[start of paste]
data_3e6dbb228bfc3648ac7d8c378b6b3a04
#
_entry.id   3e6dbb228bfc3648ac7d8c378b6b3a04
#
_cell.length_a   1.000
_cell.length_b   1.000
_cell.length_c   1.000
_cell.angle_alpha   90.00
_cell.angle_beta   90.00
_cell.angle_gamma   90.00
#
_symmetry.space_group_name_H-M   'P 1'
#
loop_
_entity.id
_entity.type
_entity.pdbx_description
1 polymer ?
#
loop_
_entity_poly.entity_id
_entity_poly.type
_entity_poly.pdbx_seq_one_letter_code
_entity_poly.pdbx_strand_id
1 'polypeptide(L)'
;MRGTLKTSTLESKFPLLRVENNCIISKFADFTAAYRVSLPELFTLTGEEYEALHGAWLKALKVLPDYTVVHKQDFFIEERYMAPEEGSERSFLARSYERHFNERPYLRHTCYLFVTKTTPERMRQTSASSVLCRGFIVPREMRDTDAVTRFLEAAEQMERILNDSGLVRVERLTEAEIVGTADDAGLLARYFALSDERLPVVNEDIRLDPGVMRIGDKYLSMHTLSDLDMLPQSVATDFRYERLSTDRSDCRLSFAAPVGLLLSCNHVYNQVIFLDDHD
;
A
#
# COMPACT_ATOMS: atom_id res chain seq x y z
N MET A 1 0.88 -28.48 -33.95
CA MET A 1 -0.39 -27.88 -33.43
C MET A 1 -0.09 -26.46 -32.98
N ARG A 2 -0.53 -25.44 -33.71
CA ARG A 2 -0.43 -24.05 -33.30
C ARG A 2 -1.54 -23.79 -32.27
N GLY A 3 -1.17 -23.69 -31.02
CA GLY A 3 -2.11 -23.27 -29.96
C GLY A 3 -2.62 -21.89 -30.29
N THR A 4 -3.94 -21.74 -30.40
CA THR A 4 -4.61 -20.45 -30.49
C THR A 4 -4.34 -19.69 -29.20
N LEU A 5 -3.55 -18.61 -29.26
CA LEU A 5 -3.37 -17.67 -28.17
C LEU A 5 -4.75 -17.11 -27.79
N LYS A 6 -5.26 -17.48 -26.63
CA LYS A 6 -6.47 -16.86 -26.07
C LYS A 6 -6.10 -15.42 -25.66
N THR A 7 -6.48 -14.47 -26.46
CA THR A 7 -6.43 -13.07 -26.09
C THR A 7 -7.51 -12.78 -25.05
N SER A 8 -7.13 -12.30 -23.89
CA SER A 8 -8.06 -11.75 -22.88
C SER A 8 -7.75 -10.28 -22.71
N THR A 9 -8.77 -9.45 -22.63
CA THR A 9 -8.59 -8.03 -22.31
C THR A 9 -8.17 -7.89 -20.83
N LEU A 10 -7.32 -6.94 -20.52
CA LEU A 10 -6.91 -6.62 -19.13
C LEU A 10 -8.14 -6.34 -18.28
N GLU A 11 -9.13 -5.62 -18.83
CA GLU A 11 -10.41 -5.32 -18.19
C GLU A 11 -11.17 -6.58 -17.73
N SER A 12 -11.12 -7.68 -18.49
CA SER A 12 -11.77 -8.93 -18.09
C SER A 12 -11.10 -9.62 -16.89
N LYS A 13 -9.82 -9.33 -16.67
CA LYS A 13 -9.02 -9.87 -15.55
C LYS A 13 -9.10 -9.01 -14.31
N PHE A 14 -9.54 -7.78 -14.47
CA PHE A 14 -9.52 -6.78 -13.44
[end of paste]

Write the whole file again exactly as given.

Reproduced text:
data_3e6dbb228bfc3648ac7d8c378b6b3a04
#
_entry.id   3e6dbb228bfc3648ac7d8c378b6b3a04
#
_cell.length_a   1.000
_cell.length_b   1.000
_cell.length_c   1.000
_cell.angle_alpha   90.00
_cell.angle_beta   90.00
_cell.angle_gamma   90.00
#
_symmetry.space_group_name_H-M   'P 1'
#
loop_
_entity.id
_entity.type
_entity.pdbx_description
1 polymer ?
#
loop_
_entity_poly.entity_id
_entity_poly.type
_entity_poly.pdbx_seq_one_letter_code
_entity_poly.pdbx_strand_id
1 'polypeptide(L)'
;MRGTLKTSTLESKFPLLRVENNCIISKFADFTAAYRVSLPELFTLTGEEYEALHGAWLKALKVLPDYTVVHKQDFFIEERYMAPEEGSERSFLARSYERHFNERPYLRHTCYLFVTKTTPERMRQTSASSVLCRGFIVPREMRDTDAVTRFLEAAEQMERILNDSGLVRVERLTEAEIVGTADDAGLLARYFALSDERLPVVNEDIRLDPGVMRIGDKYLSMHTLSDLDMLPQSVATDFRYERLSTDRSDCRLSFAAPVGLLLSCNHVYNQVIFLDDHD
;
A
#
# COMPACT_ATOMS: atom_id res chain seq x y z
N MET A 1 0.88 -28.48 -33.95
CA MET A 1 -0.39 -27.88 -33.43
C MET A 1 -0.09 -26.46 -32.98
N ARG A 2 -0.53 -25.44 -33.71
CA ARG A 2 -0.43 -24.05 -33.30
C ARG A 2 -1.54 -23.79 -32.27
N GLY A 3 -1.17 -23.69 -31.02
CA GLY A 3 -2.11 -23.27 -29.96
C GLY A 3 -2.62 -21.89 -30.29
N THR A 4 -3.94 -21.74 -30.40
CA THR A 4 -4.61 -20.45 -30.49
C THR A 4 -4.34 -19.69 -29.20
N LEU A 5 -3.55 -18.61 -29.26
CA LEU A 5 -3.37 -17.67 -28.17
C LEU A 5 -4.75 -17.11 -27.79
N LYS A 6 -5.26 -17.48 -26.63
CA LYS A 6 -6.47 -16.86 -26.07
C LYS A 6 -6.10 -15.42 -25.66
N THR A 7 -6.48 -14.47 -26.46
CA THR A 7 -6.43 -13.07 -26.09
C THR A 7 -7.51 -12.78 -25.05
N SER A 8 -7.13 -12.30 -23.89
CA SER A 8 -8.06 -11.75 -22.88
C SER A 8 -7.75 -10.28 -22.71
N THR A 9 -8.77 -9.45 -22.63
CA THR A 9 -8.59 -8.03 -22.31
C THR A 9 -8.17 -7.89 -20.83
N LEU A 10 -7.32 -6.94 -20.52
CA LEU A 10 -6.91 -6.62 -19.13
C LEU A 10 -8.14 -6.34 -18.28
N GLU A 11 -9.13 -5.62 -18.83
CA GLU A 11 -10.41 -5.32 -18.19
C GLU A 11 -11.17 -6.58 -17.73
N SER A 12 -11.12 -7.68 -18.49
CA SER A 12 -11.77 -8.93 -18.09
C SER A 12 -11.10 -9.62 -16.89
N LYS A 13 -9.82 -9.33 -16.67
CA LYS A 13 -9.02 -9.87 -15.55
C LYS A 13 -9.10 -9.01 -14.31
N PHE A 14 -9.54 -7.78 -14.47
CA PHE A 14 -9.52 -6.78 -13.44